I believe the old SAT (back when it was only 1600) claimed that your score was bracketed within 100 pts--regardless of how many times you take it (obviously, not taking the exact same SAT test). However, I don't believe you see the intensive test preparation 'institutes' that you see in India or Japan, or wherever (or at least, their utilization by a large portion of the test-taking population). Nor the attendant societal regard for these (make your life, or break it) test.

There's been a concern that the percentage of those who took the IIT-JEE (Indian Institute of Technology Joint Entrance Examination) who used these intensive prep courses / institutes were skewing results, and hence entrance. So there's been an effort towards making it less about coaching, and more to figure out where you lie compared to your peers:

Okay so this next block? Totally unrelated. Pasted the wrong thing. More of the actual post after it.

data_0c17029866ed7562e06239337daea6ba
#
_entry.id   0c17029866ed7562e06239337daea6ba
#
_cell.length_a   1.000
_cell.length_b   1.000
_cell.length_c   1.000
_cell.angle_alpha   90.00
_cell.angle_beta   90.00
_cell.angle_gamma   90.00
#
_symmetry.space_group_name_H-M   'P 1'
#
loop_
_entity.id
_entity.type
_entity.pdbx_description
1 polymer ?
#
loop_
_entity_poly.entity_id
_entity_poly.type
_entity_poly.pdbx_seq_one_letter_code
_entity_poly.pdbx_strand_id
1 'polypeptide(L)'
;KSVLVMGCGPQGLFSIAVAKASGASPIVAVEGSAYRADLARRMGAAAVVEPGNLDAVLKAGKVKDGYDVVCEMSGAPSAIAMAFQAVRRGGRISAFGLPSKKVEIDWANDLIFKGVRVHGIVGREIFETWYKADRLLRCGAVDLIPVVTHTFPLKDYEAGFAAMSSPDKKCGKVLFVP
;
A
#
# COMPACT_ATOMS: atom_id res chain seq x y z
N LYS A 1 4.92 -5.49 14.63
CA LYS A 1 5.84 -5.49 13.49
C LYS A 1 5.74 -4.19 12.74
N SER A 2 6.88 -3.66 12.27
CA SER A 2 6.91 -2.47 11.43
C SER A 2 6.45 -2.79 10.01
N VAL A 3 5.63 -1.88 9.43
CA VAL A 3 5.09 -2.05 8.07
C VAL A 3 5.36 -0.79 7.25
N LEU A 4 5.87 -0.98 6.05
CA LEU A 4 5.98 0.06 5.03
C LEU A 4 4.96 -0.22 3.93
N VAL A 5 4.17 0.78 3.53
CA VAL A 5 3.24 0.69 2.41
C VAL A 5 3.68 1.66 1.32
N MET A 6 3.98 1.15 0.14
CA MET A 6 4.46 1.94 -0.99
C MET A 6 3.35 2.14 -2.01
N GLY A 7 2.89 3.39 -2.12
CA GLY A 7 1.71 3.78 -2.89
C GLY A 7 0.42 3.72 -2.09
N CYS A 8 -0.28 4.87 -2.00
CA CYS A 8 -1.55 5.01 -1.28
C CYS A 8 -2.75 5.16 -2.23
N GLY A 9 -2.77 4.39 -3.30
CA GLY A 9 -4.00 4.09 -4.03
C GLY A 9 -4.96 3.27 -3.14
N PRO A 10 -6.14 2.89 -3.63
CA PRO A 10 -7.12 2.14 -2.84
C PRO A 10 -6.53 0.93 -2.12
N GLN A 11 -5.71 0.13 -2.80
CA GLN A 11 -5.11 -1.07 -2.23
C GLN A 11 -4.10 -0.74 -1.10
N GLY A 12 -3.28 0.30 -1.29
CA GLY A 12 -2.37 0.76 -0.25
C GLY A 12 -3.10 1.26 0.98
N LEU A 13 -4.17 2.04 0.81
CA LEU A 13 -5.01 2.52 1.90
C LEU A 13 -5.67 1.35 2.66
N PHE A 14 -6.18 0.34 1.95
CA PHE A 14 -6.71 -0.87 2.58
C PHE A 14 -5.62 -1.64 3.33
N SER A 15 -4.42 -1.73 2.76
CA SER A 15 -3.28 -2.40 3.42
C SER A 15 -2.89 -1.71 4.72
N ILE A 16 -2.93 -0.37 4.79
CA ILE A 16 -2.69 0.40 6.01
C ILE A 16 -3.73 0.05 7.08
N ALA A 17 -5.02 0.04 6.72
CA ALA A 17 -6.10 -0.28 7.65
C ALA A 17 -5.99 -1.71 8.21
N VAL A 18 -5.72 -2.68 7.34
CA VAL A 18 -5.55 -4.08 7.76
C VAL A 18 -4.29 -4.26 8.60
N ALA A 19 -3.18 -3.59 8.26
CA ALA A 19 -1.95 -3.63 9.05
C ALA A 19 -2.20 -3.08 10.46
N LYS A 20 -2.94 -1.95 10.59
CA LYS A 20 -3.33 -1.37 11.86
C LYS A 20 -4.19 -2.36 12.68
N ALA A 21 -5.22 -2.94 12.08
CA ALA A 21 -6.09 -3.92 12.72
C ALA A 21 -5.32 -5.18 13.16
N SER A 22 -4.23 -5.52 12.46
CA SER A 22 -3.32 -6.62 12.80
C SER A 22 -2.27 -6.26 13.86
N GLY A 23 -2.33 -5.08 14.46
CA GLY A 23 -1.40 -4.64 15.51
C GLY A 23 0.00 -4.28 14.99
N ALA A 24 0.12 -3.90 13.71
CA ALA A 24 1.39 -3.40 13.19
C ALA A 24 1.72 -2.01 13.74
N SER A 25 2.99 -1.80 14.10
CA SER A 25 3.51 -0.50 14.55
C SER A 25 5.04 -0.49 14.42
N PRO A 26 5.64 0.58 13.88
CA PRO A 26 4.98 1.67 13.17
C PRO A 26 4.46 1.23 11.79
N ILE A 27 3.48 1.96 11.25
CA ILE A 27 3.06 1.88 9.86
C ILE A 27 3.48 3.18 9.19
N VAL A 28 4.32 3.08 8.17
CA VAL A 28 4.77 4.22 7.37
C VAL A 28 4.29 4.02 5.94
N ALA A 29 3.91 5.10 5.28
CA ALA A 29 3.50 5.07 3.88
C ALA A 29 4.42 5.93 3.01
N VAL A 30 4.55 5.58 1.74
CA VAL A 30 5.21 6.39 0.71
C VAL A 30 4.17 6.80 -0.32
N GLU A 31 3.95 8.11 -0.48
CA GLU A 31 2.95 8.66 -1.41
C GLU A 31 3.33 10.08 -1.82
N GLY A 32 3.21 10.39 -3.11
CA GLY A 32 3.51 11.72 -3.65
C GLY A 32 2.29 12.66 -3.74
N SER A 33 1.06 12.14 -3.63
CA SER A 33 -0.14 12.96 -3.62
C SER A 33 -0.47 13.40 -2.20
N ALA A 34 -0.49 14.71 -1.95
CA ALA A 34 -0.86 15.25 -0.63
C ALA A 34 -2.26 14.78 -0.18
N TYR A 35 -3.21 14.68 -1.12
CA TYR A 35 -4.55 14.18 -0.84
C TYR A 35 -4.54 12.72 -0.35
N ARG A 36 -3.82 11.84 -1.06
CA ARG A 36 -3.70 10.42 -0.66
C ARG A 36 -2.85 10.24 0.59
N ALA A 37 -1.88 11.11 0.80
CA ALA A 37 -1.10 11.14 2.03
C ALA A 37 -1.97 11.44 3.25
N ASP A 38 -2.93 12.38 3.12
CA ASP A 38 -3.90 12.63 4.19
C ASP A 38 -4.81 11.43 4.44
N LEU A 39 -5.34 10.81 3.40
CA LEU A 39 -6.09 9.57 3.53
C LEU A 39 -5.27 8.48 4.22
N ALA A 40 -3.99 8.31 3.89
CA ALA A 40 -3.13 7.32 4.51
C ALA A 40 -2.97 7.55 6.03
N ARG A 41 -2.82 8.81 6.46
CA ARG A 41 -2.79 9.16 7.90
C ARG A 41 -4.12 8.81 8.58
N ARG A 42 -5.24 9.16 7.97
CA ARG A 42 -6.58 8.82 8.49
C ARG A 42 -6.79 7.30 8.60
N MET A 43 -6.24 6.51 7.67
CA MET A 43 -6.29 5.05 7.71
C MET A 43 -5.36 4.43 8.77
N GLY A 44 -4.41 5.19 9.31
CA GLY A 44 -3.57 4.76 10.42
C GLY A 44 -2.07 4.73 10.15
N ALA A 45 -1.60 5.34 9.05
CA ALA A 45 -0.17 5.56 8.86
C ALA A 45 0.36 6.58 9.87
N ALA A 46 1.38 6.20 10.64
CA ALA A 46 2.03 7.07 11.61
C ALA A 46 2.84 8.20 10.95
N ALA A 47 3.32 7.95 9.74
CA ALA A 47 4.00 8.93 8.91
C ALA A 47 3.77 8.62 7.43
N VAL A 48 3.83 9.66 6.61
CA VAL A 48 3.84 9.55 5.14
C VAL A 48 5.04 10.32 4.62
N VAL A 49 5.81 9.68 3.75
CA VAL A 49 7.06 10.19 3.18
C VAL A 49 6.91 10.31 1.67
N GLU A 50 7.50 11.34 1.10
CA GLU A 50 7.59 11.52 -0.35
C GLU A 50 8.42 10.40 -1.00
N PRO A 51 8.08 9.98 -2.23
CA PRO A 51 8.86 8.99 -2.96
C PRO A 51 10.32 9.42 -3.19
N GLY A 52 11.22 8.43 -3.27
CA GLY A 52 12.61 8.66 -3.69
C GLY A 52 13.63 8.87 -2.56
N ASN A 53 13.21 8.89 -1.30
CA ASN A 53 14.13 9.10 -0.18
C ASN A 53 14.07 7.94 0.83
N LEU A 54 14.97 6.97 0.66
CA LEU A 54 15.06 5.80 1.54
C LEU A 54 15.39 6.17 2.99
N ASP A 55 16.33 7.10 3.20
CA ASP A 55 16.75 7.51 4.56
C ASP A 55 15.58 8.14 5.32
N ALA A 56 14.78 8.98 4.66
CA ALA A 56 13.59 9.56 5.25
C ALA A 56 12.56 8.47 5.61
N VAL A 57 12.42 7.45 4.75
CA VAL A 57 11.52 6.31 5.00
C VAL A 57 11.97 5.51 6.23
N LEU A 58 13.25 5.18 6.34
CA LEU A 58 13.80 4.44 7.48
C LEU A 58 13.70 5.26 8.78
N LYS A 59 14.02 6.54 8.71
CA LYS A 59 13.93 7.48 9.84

http://en.wikipedia.org/wiki/Indian_Institute_of_Technology_Joint_Entrance_Examination
 
  • #24
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Hmmm... That might further confirm the 'memorization / practice' aspect that one of the other posters mentioned in this thread. IQ testing generally aim for repeatability--no matter how hard you practice / prepare, you get roughly the same result every time on the array of tests that they give you.

I believe the old SAT (back when it was only 1600) claimed that your score was bracketed within 100 pts--regardless of how many times you take it (obviously, not taking the exact same SAT test). However, I don't believe you see the intensive test preparation 'institutes' that you see in India or Japan, or wherever (or at least, their utilization by a large portion of the test-taking population). Nor the attendant societal regard for these (make your life, or break it) test.

There's been a concern that the percentage of those who took the IIT-JEE (Indian Institute of Technology Joint Entrance Examination) who used these intensive prep courses / institutes were skewing results, and hence entrance. So there's been an effort towards making it less about coaching, and more to figure out where you lie compared to your peers:
http://en.wikipedia.org/wiki/Indian_Institute_of_Technology_Joint_Entrance_Examination